I bit my tongue eating lasagna. I was talking about Reverdy. Trying to describe Reverdy’s Cubist lines. How, even though they’re disjunctive, the poem coheres. And is simple. And the waitress interrupted me. Burst in with a pitcher of water. And I bit my tongue. The very tip. Man it hurts.
The tongue is important. But who thinks about a tongue? It’s just there. It’s not like a penis. Not like an organ dangling around fleshy and self-important. It inhabits the mouth like a hermit. Someone who does your bidding humbly and without complaint. So that it seems automatic.
Like the smell of damp cotton when it rains in Mexico.
Or taking an elevator. The doors slide closed and you press a button and it goes up. Or down. It never goes sideways. Its doors never slide open on heaven. With the gaze of a surprised angel looking back at you.
I have an appetite for turmoil. Which is why I take to writing. It’s so easy to create turmoil on paper. The kind of turmoil that doesn’t hurt. It’s like taking refuge in a basement after someone breaks up with you and you don’t want to be a functioning member of society for a while. You just want to be a wounded animal watching TV. Eating potato chips.
Sometimes it helps to dress in denim and light a candle. Shake the rain until it gurgles. Imagine yourself on an airplane. When you are actually in an airplane.
Spaceship earth. If earth is a spaceship why doesn’t it have levers and buttons? Or a pilot? Are you one of those people who have anxiety about earth veering from its orbit and drifting off into space? You are, aren’t you? I knew it.
Well, here we are, you and I, drifting off into space. The space of the poem. Which has the heft of a Glock in the hand. Or a black English shoe. With a silver buckle and a long black tongue.
Words don’t hurt. They just splatter against the wall of the brain and turn umber like the thunder of Portugal. Or reek of ambiguity, a sour sweet smell that reminds me of the night markets in Hong Kong, the jabber of parrots and the fortune tellers of Temple Street.
Most of the time, I feel awkward and unemployed. Have you noticed?
Dishrags have faces. And two black holes for eyes.
I’m 64 years old. Rain zigzags down the windshield. I want a black hat like Michael McClure’s. I live in a garage. I play chess with a chimpanzee. And listen to the Velvet Underground. I like my coffee strong, and think of the human ear as a form of butter.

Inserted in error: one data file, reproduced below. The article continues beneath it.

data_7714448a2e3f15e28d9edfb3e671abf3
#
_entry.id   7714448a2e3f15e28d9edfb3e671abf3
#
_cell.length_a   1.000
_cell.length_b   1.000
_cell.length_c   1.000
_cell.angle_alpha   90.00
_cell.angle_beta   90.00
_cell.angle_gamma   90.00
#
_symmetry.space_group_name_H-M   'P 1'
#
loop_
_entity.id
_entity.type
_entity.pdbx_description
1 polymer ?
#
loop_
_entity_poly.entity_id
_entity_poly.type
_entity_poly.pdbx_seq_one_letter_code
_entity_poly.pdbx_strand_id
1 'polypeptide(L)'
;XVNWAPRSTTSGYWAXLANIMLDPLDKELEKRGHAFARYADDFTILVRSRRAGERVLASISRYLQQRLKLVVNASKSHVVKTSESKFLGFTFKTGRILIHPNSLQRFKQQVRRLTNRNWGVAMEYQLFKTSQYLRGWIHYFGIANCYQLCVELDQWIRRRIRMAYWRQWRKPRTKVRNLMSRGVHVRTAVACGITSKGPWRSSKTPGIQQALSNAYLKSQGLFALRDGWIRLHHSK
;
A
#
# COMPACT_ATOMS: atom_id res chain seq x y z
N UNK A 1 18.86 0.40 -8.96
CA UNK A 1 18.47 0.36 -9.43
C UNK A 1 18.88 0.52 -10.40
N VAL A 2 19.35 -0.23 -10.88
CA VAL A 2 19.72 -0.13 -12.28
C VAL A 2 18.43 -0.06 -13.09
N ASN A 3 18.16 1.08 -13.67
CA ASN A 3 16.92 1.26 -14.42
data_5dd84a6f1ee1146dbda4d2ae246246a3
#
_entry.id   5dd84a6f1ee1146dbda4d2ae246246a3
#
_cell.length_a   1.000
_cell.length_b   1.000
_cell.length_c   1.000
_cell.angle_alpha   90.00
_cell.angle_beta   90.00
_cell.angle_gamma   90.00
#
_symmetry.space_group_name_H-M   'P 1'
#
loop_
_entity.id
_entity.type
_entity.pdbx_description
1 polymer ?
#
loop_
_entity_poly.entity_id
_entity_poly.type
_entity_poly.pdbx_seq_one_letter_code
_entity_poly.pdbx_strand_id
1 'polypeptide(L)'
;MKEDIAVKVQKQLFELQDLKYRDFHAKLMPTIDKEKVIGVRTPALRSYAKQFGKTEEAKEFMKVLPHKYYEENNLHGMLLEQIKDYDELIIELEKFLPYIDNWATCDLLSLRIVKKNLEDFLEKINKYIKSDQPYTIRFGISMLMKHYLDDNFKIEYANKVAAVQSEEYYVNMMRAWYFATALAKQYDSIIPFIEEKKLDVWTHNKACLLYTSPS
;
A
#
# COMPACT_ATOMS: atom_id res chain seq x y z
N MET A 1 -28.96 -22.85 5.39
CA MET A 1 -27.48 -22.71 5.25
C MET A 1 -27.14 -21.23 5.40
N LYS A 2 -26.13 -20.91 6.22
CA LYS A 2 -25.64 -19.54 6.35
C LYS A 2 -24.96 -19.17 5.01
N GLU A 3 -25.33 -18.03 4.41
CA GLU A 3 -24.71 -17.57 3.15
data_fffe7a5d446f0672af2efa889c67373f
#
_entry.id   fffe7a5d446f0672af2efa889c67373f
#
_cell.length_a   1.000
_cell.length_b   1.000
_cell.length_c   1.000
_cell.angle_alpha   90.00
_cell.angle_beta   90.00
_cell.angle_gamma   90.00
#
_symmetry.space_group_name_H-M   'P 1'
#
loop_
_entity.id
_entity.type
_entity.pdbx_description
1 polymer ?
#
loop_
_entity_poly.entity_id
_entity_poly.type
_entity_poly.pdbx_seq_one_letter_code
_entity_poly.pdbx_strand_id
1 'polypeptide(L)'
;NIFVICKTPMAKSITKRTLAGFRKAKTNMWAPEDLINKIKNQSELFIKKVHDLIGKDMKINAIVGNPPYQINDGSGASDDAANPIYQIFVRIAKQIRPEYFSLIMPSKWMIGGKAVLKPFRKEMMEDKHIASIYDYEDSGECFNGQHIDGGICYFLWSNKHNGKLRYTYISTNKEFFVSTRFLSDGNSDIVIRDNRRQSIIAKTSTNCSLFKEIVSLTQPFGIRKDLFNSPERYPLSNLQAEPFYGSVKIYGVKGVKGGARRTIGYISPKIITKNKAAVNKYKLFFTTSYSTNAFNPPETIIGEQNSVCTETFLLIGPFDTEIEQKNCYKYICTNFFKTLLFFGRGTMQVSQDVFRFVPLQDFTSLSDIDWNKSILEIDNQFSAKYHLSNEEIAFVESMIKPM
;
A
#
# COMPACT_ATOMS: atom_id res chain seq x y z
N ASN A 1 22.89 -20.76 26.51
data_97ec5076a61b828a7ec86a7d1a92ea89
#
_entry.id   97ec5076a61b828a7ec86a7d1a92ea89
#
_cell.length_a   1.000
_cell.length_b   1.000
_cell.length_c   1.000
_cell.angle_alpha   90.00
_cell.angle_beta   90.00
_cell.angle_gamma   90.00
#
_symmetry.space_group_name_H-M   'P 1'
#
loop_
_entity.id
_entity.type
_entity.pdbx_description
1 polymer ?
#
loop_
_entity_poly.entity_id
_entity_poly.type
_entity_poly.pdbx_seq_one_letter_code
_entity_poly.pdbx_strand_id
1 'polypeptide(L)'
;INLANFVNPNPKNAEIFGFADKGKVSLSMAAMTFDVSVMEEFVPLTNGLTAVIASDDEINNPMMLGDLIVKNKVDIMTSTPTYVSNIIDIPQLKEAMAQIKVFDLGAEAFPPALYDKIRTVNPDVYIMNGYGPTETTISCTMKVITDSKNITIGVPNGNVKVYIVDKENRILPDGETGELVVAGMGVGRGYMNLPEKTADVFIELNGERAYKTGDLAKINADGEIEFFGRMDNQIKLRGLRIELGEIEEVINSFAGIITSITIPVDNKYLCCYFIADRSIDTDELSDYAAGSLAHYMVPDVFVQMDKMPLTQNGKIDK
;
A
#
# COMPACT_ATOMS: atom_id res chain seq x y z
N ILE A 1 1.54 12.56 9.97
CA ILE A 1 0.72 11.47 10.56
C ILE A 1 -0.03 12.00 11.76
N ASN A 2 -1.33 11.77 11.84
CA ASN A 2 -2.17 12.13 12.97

Hobbies include hallucination, spinning, and bank robbery.
The ocean spins on the tip of my finger.
Until somebody interrupts me. And it all comes crashing down. And I bite the tip of my tongue.
Say tongue: tongue, tongue, tongue, tongue.
Say operatic abstractions garnish a pretzel.
Say Seattle is a drop of rain on your wrist.
I have crags in my face. Like those cracks on the floor of Death Valley. It’s cool. It’s the kind of face you both want and respect when you get to be a certain age.
And then you start getting advertisements in the mail for cremation services, and getting old doesn’t feel quite so hot.
Yet the geography of desire continues to spout its geysers of sulfurous steam. And you realize that wheels are more than a symptom of horizontality but miracles of tread and rubber. Your fingers curl around the knob of the gearshift and as you shift into fourth on the freeway or shift down into first in the city when the light goes from yellow to red life becomes a meditation of gears and actions. It’s disquieting when an old friend doesn’t respond to your queries. You wonder what it is you did. Or didn’t do. And the light turns green. You let the clutch out and off you go. Old scenes from the past occupy your head while you look to the right and try to maneuver into the lane. And the tip of your tongue still hurts. And names bend into drops. Beautiful faces of a Saturday night in Seattle.
2007 Intro to reading by Peter Culley
5 days ago